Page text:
During the Victorian Era, the wide availability of water-powered and later, steam-powered, machinery made fabrication of architectural details much less labor intensive than previously. Creative ornamental details no longer required the skills of a wood carver, master carpenter, or stone mason, and many architectural elements could be factory-made and ordered from catalogues. In fact, architectural ornamentation became so inexpensive that several home styles in the US are known for their overabundance of gingerbread. Even industrial spaces were built with included ornamentation.
As the Steampunk Aesthetic relies heavily upon Victorian design, it follows that much of Victorian design could also be called “Steampunk”. And since, steampunk overlies a veneer of fantasy, whimsy, or imagination onto the wood, bricks, and cast iron of the Victorian, the more ornate the building the better.
So, what do I think are some examples of real-life Steampunk Architecture?
Here’s an example of a humble home. Well, maybe not so humble. The Carson Mansion in Eureka, California was built by William Carson, the owner of a local lumber company. It took four years to build at a total cost of $80,000 (I guess lumber is cheap if you own the mill…) It’s generally considered to be in the Queen Anne style, although if you look, you can find elements of several other Victorian styles. Unfortunately, it presently houses a private club and no tours can be had of the interior.
A somewhat simpler, but no less fanciful, home is the Armour-Stiner House in Irvington, New York. This house follows a short-lived 1850s fad for octagonal houses, which offer the advantage of enclosing a larger area for a given perimeter wall length, and the disadvantage of weirdly shaped rooms. Built in 1850, it features a veranda completely encircling the home. In the 1870s, the second owner added the dome and cupola, following the octagonal scheme. The dome also sports interestingly patterned slate tiles, a detail that only exists to be decorative.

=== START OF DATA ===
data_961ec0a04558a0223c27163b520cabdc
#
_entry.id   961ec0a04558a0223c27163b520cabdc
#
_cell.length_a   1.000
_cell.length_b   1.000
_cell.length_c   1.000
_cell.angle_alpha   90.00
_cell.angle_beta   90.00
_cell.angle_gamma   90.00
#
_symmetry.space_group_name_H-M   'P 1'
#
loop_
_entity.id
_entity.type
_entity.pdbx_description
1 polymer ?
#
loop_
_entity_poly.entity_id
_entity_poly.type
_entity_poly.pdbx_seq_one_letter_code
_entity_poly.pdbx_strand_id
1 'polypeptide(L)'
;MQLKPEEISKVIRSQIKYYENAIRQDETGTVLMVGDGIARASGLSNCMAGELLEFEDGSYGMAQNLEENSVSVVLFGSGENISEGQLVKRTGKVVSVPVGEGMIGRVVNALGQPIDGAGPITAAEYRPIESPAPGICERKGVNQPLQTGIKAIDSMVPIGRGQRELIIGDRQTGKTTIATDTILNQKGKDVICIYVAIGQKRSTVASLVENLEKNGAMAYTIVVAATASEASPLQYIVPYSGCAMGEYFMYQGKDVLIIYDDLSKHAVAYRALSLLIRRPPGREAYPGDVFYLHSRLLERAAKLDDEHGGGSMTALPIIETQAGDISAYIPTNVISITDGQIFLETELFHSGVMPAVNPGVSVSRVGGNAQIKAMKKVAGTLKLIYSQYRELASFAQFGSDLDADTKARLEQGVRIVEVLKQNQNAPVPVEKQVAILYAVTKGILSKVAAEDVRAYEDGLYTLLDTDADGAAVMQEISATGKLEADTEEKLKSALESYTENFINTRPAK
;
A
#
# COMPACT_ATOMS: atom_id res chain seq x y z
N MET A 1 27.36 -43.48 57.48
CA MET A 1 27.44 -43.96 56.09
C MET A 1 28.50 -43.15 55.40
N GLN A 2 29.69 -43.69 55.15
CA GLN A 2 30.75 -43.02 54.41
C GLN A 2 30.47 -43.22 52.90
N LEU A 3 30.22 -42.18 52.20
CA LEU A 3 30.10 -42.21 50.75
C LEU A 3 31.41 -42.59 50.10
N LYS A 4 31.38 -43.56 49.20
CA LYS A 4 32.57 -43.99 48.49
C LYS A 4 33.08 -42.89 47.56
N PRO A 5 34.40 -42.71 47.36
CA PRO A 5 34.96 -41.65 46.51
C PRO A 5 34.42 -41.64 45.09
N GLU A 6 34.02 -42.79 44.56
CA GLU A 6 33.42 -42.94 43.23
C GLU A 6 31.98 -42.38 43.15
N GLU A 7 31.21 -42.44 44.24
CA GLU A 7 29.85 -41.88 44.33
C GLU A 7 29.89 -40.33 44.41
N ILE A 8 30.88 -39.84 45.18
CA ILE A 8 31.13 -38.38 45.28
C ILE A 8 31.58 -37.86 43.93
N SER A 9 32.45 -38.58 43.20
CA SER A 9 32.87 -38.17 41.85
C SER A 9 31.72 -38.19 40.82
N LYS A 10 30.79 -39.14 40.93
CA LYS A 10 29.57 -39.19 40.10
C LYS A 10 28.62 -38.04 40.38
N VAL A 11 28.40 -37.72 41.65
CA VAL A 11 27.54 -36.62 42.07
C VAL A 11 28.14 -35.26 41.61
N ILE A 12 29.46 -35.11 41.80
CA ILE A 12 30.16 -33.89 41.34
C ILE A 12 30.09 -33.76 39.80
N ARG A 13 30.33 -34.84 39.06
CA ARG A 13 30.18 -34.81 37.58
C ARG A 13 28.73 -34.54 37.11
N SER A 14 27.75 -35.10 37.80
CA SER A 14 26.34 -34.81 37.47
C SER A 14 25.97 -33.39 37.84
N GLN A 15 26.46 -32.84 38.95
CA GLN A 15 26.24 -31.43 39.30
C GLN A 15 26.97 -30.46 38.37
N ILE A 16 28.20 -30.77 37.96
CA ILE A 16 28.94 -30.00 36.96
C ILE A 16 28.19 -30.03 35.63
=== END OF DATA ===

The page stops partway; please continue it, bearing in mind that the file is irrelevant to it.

On the industrial side of things, the Victorians did not shirk in making interesting even the most mundane building. Once the city of London finally had a functioning sewage system, raw waste no longer flowed out of open ditches directly into the Thames. No, now it was collected into an efficient system of pipes and tunnels and directed 14 miles downstream where it was then dumped into the Thames. The grade was so gradual, however, that pumping stations were needed to ensure the sewerage was discharged well away from the capital. The Crossness Pumping Station was opened in 1865 and has been called, “a Victorian cathedral of ironwork”. Fortunately, when it was finally closed in the 1950s, it was not economical to remove the pumps, so they remained forgotten and untouched, waiting for the renovation of the site which started in the 1980s and continues. Apparently, part of Sherlock Holmes (Robert Downey, Jr. version) was filmed here. Now that I know this, I’ll have to watch it again and look for ornate ironwork in the background.
The “steampunk” building that may hold the record for being a film venue though is the Bradbury Building in Los Angeles. I have to admit that Los Angeles and Victorian architecture don’t seem to go together in my mind, but apparently some still exists. The Bradbury Building was constructed as an office building in 1893. It features a central atrium topped by a skylight. Ornate cast iron railings surround the atrium rising five floors. Old-fashioned “bird cage” elevators still carry passengers to the upper floors. The building has been used as movie and television locations since the 1950s, most notably in Blade Runner (the building where JF Sebastian lives), but also for films ranging from D.O.A. to The Artist, and too many television shows to mention.
I think any of these real-life Victorian buildings would pass the test as being “Steampunk” as well. I can see a photo shoot of corsetted women and begoggled-top hatted men taking place in front of any of them. Any other suggestions?